El Dorado Adventist School

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El Dorado Adventist School is a non-profit, WASC accredited, coeducational K-12 school that is owned, operated and run by local church constituencies and the Northern California Conference of Seventh-day Adventists. It is in the Sierra foothill community of Placerville, California.

Established in 1913 as the Wide Awake School servicing 14 elementary students, the school moved to its present location in 1936 and became the Camino-Placerville Junior Academy teaching grades K-10. The school later became El Dorado Junior Academy and existed as a K-10 program until 1996 when a decision was made to become a full K-12 school. The school became El Dorado Adventist School and from 1996–2003, the high school program existed as an extension school of Rio Lindo Adventist Academy in Healdsburg, CA. In the fall of 2003, the North American Division of Seventh-day Adventists gave El Dorado Adventist School the authorization to become a stand alone, fully functioning K-12 institution and in June 2004, the school celebrated its first official graduates.

The Placerville and Camino Seventh-day Adventist Churches own El Dorado Adventist School in conjunction with the Northern California Conference, which supports and coordinates the efforts of 47 schools and over 3800 students. The Placerville Church has a membership of 757 and the Camino Church has a membership of 255. The pastors of the two churches are heavily involved in the school program of El Dorado Adventist School by serving on the School Board, giving weekly worships and leading out in spiritual activities involving E.A.S. students.

Service Opportunities[edit]

Students are required to participate in 25 hours per year of community service activities (100 hours in order to graduate). The programs range from mission trips to locations such as Peru, Costa Rica, and the Dominican Republic, volunteer service at the Upper Room Dining Hall (a soup kitchen located down the road from the school), service days hosted by the faculty and staff at EAS, manual labor activities designed to beautify and improve the area around both EAS and the larger community, setting up a homeless shelter for the weekend, and other community activities.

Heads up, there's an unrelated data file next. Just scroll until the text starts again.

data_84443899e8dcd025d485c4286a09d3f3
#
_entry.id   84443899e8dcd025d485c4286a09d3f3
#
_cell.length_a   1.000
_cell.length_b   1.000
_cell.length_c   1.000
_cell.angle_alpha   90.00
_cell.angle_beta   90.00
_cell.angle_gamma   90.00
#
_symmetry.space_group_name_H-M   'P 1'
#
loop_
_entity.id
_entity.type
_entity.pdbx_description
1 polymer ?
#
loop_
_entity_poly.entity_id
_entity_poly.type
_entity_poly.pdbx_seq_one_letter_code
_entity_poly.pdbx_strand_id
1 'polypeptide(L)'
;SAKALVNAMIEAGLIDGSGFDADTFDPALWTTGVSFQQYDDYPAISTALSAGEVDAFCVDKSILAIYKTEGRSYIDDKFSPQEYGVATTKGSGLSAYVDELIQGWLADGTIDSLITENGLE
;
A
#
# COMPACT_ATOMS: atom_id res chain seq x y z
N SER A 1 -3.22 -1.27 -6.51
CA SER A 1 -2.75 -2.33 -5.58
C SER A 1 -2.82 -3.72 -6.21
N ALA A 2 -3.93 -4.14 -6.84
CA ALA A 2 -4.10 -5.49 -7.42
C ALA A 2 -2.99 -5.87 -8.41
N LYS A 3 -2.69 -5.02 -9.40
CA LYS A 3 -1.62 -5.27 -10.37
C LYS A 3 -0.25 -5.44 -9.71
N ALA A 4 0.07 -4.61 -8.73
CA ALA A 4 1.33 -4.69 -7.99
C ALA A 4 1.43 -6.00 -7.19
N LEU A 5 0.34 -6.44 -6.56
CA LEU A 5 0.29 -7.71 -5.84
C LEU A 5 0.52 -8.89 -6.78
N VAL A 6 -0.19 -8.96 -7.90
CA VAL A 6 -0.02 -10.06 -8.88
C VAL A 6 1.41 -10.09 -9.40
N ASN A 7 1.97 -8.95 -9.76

Some of the students have participated in El Dorado County Teen Court, a program that allows young people to be involved in the judicial process in the county and act as lawyers, bailiffs, and jury members in a real court setting. Other students have been involved with the El Dorado County Youth Commission, a group of various students from the public and private high school in the area who work with the Board of Supervisors in the county to create change for the youth. Many of the high school students have attended Youth With A Mission (YWAM) in San Francisco, a weekend program designed to put students in touch with the homeless there and to minister by serving them food and talking with them.

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